What is liposuction?
Liposuction involves removing fat by sucking it out through a tube. It is most effective for people whose weight is normal and who have have firm, elastic skin. It is not a substitute for losing weight.
Why have liposuction?
Liposuction can help to correct and improve the contours of parts of the body it is difficult to shift weight from. The areas that are most commonly treated by liposuction are the tummy, hips, buttocks, thighs, knees, neck and upper arms. Liposuction can also be used to remove lipomas (non-cancerous tumours of fatty tissue) and fatty swellings that can develop under men’s nipples to look like breasts (gynaecomastia).
What will happen before the procedure?
You will meet your surgeon to talk about why you want surgery and what you want. The surgeon will make a note of any illnesses you have or have had in the past. They will also make a record of any medication you are on, including herbal remedies and medicines that are not prescribed by your doctor.
Your surgeon will examine you, and may take some photographs for your medical records. They will ask you if you want to have someone with you during the examination, and ask you to sign a consent form for taking, storing and using the photographs.
The surgeon will measure your height and weight to make sure that it is safe to do an operation. If you are overweight, or planning to become pregnant, your surgeon may suggest delaying your operation.
How is the procedure performed?
Liposuction is carried out using a thin tube called a cannula that is inserted through tiny cuts in the skin. The cannula is used to loosen the fat and make the body part being treated a nicer shape. Next, a special suction device is attached to the cannula, and the fat is sucked from the body. Finally, the cuts in the skin are sewn up.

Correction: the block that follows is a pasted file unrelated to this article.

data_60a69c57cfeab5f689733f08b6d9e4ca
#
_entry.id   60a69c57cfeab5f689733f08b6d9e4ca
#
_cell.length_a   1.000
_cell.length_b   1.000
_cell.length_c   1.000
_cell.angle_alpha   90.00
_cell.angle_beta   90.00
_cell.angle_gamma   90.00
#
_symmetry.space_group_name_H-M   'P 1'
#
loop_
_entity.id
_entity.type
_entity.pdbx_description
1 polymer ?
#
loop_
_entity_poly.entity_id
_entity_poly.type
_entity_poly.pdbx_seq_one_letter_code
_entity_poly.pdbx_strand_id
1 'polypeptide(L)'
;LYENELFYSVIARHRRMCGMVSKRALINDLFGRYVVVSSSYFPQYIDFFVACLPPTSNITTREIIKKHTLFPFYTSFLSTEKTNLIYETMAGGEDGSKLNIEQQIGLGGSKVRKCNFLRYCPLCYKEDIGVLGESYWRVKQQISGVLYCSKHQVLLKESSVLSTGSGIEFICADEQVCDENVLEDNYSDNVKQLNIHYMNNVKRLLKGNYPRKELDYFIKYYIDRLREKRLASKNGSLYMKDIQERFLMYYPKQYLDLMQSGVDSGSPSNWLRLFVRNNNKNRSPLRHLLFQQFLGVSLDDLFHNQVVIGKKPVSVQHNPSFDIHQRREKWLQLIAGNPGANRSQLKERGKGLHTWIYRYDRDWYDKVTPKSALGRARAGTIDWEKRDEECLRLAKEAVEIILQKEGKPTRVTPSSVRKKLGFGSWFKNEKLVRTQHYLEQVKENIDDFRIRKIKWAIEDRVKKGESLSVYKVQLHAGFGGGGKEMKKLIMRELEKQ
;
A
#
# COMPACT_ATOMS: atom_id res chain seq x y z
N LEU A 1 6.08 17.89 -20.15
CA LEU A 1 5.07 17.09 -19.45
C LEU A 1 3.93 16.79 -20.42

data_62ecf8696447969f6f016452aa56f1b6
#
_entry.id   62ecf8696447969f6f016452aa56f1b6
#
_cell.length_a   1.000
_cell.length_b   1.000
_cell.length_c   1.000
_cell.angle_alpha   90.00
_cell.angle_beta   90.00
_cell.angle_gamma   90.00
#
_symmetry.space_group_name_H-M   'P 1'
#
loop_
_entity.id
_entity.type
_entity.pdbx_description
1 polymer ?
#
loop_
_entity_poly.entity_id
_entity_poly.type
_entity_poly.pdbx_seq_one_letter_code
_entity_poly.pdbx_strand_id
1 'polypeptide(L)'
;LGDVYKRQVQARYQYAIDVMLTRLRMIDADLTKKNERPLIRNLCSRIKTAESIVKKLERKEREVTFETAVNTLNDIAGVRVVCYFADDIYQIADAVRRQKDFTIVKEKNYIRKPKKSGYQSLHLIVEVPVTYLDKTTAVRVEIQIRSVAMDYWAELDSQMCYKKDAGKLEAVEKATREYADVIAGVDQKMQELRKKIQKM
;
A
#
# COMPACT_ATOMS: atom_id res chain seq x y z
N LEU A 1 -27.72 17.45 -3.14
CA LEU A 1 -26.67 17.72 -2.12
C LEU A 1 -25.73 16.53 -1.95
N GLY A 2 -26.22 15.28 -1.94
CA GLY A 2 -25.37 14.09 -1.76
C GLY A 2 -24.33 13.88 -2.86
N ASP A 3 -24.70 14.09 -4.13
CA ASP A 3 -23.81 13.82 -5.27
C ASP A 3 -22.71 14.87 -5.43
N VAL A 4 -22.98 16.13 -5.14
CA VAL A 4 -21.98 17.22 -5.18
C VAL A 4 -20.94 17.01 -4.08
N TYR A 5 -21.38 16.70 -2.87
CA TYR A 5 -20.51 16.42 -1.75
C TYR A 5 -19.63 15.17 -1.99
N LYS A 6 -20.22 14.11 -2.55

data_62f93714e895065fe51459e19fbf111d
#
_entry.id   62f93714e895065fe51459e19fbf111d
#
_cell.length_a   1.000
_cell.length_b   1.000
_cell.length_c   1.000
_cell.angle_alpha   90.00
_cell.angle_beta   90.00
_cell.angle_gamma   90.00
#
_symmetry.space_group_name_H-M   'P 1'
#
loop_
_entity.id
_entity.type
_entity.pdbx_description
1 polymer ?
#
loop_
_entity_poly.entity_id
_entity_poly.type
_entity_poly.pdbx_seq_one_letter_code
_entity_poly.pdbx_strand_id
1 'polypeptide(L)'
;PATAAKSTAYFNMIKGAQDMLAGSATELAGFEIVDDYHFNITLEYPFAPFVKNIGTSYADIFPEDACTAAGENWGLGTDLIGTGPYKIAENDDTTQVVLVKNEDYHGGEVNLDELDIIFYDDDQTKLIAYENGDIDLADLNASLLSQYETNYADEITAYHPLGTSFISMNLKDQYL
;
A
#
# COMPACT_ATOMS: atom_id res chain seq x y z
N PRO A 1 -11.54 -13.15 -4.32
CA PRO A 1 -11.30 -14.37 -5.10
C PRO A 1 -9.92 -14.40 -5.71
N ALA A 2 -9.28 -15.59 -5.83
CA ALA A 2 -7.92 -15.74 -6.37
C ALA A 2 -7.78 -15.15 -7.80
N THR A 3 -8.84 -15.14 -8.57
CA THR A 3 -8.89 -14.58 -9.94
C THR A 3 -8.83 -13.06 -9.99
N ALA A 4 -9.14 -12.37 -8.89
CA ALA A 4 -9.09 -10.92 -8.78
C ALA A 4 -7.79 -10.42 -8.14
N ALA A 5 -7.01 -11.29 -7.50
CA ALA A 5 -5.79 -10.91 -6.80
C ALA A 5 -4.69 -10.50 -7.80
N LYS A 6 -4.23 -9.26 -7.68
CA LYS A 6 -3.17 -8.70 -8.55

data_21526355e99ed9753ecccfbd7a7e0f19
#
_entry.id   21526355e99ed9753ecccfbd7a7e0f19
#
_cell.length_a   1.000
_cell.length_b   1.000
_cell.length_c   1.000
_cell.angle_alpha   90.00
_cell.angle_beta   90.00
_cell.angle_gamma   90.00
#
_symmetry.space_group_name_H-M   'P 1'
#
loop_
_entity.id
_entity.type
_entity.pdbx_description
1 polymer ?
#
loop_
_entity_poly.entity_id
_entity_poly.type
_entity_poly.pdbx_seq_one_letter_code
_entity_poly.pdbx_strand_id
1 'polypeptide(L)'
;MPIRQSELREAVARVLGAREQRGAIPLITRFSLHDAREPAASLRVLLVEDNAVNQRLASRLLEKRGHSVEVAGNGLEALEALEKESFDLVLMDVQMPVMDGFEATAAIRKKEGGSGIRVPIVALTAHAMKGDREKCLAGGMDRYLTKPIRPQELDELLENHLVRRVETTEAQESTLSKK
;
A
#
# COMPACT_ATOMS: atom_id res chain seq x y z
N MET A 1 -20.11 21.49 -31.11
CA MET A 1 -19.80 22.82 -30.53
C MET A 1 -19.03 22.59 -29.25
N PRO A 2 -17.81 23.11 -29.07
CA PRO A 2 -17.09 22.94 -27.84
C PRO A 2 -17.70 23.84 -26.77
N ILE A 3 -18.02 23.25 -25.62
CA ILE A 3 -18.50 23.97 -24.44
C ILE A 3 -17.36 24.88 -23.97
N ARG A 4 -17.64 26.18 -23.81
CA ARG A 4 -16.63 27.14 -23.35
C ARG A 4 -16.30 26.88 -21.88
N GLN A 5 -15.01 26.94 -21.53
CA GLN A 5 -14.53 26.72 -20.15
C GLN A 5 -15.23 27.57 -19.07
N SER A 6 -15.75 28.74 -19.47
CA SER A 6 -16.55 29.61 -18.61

There are some slightly different techniques. Some surgeons inject the area being treated with solutions (known as a wet or tumescent technique), and others do not. Suction is usually performed with a powerful vacuum machine, but it is sometimes possible to use a simple syringe for small areas. Ultrasound assisted lipectomy, where ultrasound waves are used to help disrupt the fat cells and make them easier to remove, is another technique.
Choosing a surgeon
If you decide to have liposuction, only go to a surgeon who is properly trained and on the specialist register held by the General Medical Council (GMC). They will talk to you about what is possible for you or might give the best results. Members of several different organisations do cosmetic surgery, so your general practitioner (GP) is the best person to advise you on who to see.
You should talk to your surgeon before the procedure about whether you might need further surgery, and about how and when to pay. Nobody needs urgent liposuction. If you are not given time to think about it, you should look elsewhere.
How can I help the procedure be a success?
Be as healthy as possible. It is important to keep your weight steady with a good diet and regular exercise. Your GP can give you advice on this.If you smoke, stopping at least six weeks before the operation will help to reduce the risk of complications. Do not worry about removing hair near where cuts will be made, but do have a bath or shower during the 24 hours before your operation to make sure that the area is as clean as possible. You should avoid using aspirin or anti-inflammatory drugs for two weeks before the operation. If you are anaemic, you should take iron tablets. Your surgeon may advise you to stop taking the contraceptive pill if the liposuction is going to be extensive, perhaps involving cutting skin away.